19. The heater defined in claim 18, wherein said angularly arranged chamber section of said heat exchange chamber is positioned in a bottom portion of said tank.
20. The heater defined in claim 19, wherein said angularly arranged chamber section of said heat exchange chamber includes a wall that comprises a base of said tank.
21. The heater defined in claim 17, wherein said supplemental heater is selected from a group consisting of an electric heater and a combustible fuel burner.
22. The heater defined in claim 17, further comprising thermal insulation substantially encapsulating said tank and an outer jacket substantially surrounding said thermal insulation.
23. The heater defined in claim 17, wherein said supply means and said delivery means communicate with said heat exchange chamber through one port.
24. The heater defined in claim 17, wherein said external source of said external heated fluid is selected from a group consisting of a boiler, a solar heater, a combustible fuel fired water heater, an electric water heater and a heat pump.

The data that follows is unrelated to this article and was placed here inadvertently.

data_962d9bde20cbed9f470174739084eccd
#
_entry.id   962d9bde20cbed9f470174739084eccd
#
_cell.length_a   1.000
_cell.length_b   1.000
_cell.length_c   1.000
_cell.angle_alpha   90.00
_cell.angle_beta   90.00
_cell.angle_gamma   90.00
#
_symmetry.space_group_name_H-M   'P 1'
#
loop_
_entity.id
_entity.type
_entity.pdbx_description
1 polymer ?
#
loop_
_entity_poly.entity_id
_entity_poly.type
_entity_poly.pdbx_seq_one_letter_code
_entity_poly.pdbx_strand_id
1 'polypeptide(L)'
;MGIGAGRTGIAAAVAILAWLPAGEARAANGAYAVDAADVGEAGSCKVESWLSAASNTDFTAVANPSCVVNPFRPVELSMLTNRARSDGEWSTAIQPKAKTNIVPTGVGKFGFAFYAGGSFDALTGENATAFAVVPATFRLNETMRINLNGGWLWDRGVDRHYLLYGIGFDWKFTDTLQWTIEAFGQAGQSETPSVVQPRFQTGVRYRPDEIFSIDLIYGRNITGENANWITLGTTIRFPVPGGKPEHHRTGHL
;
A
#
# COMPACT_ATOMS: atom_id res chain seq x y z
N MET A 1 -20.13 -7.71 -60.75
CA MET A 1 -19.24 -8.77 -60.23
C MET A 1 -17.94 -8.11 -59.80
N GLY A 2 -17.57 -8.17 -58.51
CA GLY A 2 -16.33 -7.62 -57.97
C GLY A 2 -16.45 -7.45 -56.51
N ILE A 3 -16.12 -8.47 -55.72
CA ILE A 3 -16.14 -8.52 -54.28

25. The heater defined in claim 17, wherein at least one deflector is provided on said supply means, said deflector being formed on a wall of said supply means and projecting into a path of said external heated fluid to induce mixing of said external heated fluid as said heated fluid enters said heat exchange chamber.
26. The heater defined in claim 17, wherein at least one deflector is provided on an interior surface of said heat exchange chamber, said deflector being shaped and positioned to induce mixing of said external heated fluid as it flows through said heat exchange chamber and to increase heat transfer between said external heated fluid within said heat exchange chamber and potable water stored within said tank.